But it is only the most privileged among us who have the luxury of divorcing politics from everyday life. Those of us in the LGBT community know better. Politics is how we won the right to be free from discrimination in government jobs, to have sex without fear of criminal prosecution, to serve in the military, to get married and adopt children. In about 28 states, we are still fighting to outlaw discrimination in employment. And transgender Americans are still fighting for the right to pee in peace.
To think that a mass shooting at a gay nightclub filled with Latinos and committed by a Muslim-American sympathetic to religious extremists is beyond the scope of politics is absurd on its face – you couldn’t dream up a scenario more rife with political implications. But it is especially absurd to those of us in the LGBT community, whose very existence has been politicized for decades.
“A heart of hatred”
It was not readily clear the debate would end with a unanimous vote. Commissioner Stacy White passionately opposed the Confederate flag’s removal, insisting it was “hysteria” and “political correctness” gone awry.
“Every Confederate symbol on this planet can be eliminated and it won’t do a thing to stop a heart of hatred,” White said.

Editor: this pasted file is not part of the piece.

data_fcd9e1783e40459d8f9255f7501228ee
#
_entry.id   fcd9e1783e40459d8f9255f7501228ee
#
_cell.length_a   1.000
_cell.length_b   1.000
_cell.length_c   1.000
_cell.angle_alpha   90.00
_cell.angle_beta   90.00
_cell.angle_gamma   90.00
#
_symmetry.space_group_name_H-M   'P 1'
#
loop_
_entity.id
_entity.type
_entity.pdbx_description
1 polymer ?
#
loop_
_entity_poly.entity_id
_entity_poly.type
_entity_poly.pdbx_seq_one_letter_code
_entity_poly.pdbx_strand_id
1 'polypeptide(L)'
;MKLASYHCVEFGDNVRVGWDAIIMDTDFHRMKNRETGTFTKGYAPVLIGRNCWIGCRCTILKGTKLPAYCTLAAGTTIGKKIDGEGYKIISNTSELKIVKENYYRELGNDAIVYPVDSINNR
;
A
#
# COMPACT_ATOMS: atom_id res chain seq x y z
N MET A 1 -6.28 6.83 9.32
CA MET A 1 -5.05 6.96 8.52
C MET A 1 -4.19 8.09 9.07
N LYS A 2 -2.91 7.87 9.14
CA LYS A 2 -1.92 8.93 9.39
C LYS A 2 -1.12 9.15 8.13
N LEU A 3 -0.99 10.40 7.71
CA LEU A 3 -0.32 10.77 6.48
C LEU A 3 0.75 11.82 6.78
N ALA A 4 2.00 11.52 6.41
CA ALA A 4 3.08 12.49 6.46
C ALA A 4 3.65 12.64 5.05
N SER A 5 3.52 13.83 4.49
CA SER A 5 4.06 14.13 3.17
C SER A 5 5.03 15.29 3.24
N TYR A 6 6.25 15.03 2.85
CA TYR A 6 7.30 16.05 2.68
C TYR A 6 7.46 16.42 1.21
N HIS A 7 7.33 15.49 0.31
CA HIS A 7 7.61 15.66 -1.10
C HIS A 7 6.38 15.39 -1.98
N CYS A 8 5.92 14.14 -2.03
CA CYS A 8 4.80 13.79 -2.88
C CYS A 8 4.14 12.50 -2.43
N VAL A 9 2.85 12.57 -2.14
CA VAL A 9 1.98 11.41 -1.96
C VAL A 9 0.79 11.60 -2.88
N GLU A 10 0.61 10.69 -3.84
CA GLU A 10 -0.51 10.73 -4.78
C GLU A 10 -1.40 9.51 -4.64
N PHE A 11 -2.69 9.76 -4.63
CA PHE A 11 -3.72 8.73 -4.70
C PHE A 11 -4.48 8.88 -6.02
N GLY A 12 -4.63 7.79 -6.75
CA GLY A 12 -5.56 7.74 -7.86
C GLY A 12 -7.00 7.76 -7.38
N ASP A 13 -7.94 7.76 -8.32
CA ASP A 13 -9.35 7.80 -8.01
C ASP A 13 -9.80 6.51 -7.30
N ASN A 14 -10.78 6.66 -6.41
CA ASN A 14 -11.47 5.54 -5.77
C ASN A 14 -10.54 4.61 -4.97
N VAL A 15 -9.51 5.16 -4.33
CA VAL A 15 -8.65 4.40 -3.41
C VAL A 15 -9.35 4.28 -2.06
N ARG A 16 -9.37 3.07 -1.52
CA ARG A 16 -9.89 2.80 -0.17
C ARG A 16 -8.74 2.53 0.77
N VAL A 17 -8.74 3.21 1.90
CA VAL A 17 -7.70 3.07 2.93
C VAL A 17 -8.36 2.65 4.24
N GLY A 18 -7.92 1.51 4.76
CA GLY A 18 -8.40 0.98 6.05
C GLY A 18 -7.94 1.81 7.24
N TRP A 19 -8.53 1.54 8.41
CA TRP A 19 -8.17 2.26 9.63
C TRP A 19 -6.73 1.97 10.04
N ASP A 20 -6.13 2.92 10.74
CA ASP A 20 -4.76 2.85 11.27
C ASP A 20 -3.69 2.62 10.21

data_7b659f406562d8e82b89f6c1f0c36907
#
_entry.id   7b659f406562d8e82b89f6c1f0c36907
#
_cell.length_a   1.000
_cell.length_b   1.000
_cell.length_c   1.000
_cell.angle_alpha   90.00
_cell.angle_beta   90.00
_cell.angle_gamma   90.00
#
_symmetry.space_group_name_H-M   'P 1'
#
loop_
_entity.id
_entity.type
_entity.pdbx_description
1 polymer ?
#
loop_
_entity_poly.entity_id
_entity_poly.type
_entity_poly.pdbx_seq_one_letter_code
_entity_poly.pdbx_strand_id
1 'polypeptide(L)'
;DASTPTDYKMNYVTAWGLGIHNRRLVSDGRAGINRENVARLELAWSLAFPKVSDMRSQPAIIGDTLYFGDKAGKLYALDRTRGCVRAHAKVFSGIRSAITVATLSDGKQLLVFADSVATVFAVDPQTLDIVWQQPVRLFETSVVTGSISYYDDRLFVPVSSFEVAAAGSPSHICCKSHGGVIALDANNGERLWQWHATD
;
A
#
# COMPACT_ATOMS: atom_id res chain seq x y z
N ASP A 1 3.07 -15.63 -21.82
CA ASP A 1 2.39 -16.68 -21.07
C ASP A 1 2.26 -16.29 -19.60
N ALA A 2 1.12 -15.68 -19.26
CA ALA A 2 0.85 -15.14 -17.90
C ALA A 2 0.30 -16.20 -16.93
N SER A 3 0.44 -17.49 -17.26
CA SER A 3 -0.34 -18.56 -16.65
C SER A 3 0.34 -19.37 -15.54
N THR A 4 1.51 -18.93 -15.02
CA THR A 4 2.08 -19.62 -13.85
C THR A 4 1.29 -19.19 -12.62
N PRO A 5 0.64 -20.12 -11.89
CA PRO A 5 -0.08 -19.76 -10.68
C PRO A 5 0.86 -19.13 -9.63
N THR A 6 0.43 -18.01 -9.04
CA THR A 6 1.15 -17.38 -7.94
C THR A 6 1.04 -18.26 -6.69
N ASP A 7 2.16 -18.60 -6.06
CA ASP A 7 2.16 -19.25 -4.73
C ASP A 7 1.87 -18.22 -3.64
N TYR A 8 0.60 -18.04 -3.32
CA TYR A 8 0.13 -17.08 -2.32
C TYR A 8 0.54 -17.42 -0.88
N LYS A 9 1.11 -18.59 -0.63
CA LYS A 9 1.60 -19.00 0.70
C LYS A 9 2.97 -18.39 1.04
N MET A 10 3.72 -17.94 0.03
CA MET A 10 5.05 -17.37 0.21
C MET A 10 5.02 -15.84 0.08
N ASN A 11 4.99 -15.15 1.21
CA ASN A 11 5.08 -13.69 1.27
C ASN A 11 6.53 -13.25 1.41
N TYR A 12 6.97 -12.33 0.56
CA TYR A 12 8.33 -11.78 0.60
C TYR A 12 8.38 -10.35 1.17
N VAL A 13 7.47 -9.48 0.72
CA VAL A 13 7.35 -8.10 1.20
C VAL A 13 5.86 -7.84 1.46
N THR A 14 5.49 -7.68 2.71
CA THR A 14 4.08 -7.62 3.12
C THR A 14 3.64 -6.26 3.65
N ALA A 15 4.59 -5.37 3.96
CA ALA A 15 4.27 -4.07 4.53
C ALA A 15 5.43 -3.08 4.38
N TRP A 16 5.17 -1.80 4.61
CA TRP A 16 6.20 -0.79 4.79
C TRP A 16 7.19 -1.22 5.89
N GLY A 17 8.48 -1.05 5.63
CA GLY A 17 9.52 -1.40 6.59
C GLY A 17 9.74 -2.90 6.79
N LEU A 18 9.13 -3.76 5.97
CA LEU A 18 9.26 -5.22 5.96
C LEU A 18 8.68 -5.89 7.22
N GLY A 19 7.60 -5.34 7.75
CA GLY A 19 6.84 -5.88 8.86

He speaks as if “a heart of hatred” simply exists ex nihilo, having no basis in celebrations of a rebellion that was explicitly begun to preserve white supremacy through slavery. And just in case you thought that ended a year ago, a group South Carolina celebrated secession again this year – on the anniversary of the Charleston Massacre.
White would have us believe that such celebrations of white supremacy had nothing to do the gunman’s “heart of hatred.” In the conservative worldview, only radical Muslim clerics – or Black Lives Matter protests – motivate people to kill.
So it’s hardly surprising that this week Commissioner White yet again dialed up his umbrage meter over a flag:
A pride flag waving outside the Hillsborough County center was meant to be a sign of respect and remembrance for the victims of the shooting at an LGBT nightclub in Orlando.
But just a day after it was raised, Commissioner Stacy White said it may be offending Christian employees and questioned whether it should be taken down.